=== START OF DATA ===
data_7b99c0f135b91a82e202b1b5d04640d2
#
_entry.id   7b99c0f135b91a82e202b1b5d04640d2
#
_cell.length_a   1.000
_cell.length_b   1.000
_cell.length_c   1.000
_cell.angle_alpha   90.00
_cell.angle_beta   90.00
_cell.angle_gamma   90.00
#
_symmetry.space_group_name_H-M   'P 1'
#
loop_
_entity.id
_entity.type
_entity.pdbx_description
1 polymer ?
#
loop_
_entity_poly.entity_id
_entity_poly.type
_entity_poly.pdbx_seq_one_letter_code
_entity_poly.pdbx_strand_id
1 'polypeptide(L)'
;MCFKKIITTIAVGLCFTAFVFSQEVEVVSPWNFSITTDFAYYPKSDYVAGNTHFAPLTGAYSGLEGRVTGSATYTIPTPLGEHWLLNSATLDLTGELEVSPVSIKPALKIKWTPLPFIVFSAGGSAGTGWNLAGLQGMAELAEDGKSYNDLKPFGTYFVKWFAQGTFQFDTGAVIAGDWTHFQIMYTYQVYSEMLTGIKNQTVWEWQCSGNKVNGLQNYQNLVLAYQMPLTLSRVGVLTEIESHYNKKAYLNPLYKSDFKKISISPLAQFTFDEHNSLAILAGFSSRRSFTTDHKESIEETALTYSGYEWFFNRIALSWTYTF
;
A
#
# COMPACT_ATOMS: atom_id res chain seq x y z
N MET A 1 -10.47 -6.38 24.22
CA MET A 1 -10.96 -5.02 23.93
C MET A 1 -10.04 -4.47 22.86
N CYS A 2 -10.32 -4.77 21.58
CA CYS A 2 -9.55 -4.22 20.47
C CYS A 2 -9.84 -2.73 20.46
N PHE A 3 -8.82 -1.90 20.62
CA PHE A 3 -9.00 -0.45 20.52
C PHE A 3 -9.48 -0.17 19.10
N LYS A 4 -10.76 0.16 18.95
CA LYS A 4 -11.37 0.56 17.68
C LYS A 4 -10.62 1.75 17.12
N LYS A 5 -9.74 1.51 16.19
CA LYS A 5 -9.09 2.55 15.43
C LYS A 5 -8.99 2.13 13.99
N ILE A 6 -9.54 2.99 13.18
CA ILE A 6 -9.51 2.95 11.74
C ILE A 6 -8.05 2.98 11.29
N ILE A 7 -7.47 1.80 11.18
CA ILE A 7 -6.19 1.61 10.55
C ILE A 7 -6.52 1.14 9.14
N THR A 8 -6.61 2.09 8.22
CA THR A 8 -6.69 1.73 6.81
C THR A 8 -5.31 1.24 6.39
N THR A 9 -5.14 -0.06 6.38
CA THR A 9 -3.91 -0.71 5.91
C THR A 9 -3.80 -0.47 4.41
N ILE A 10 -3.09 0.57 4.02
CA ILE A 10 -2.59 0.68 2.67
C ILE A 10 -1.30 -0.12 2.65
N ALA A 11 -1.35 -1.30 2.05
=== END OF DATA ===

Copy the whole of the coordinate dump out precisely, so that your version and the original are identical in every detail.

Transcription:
data_7b99c0f135b91a82e202b1b5d04640d2
#
_entry.id   7b99c0f135b91a82e202b1b5d04640d2
#
_cell.length_a   1.000
_cell.length_b   1.000
_cell.length_c   1.000
_cell.angle_alpha   90.00
_cell.angle_beta   90.00
_cell.angle_gamma   90.00
#
_symmetry.space_group_name_H-M   'P 1'
#
loop_
_entity.id
_entity.type
_entity.pdbx_description
1 polymer ?
#
loop_
_entity_poly.entity_id
_entity_poly.type
_entity_poly.pdbx_seq_one_letter_code
_entity_poly.pdbx_strand_id
1 'polypeptide(L)'
;MCFKKIITTIAVGLCFTAFVFSQEVEVVSPWNFSITTDFAYYPKSDYVAGNTHFAPLTGAYSGLEGRVTGSATYTIPTPLGEHWLLNSATLDLTGELEVSPVSIKPALKIKWTPLPFIVFSAGGSAGTGWNLAGLQGMAELAEDGKSYNDLKPFGTYFVKWFAQGTFQFDTGAVIAGDWTHFQIMYTYQVYSEMLTGIKNQTVWEWQCSGNKVNGLQNYQNLVLAYQMPLTLSRVGVLTEIESHYNKKAYLNPLYKSDFKKISISPLAQFTFDEHNSLAILAGFSSRRSFTTDHKESIEETALTYSGYEWFFNRIALSWTYTF
;
A
#
# COMPACT_ATOMS: atom_id res chain seq x y z
N MET A 1 -10.47 -6.38 24.22
CA MET A 1 -10.96 -5.02 23.93
C MET A 1 -10.04 -4.47 22.86
N CYS A 2 -10.32 -4.77 21.58
CA CYS A 2 -9.55 -4.22 20.47
C CYS A 2 -9.84 -2.73 20.46
N PHE A 3 -8.82 -1.90 20.62
CA PHE A 3 -9.00 -0.45 20.52
C PHE A 3 -9.48 -0.17 19.10
N LYS A 4 -10.76 0.16 18.95
CA LYS A 4 -11.37 0.56 17.68
C LYS A 4 -10.62 1.75 17.12
N LYS A 5 -9.74 1.51 16.19
CA LYS A 5 -9.09 2.55 15.43
C LYS A 5 -8.99 2.13 13.99
N ILE A 6 -9.54 2.99 13.18
CA ILE A 6 -9.51 2.95 11.74
C ILE A 6 -8.05 2.98 11.29
N ILE A 7 -7.47 1.80 11.18
CA ILE A 7 -6.19 1.61 10.55
C ILE A 7 -6.52 1.14 9.14
N THR A 8 -6.61 2.09 8.22
CA THR A 8 -6.69 1.73 6.81
C THR A 8 -5.31 1.24 6.39
N THR A 9 -5.14 -0.06 6.38
CA THR A 9 -3.91 -0.71 5.91
C THR A 9 -3.80 -0.47 4.41
N ILE A 10 -3.09 0.57 4.02
CA ILE A 10 -2.59 0.68 2.67
C ILE A 10 -1.30 -0.12 2.65
N ALA A 11 -1.35 -1.30 2.05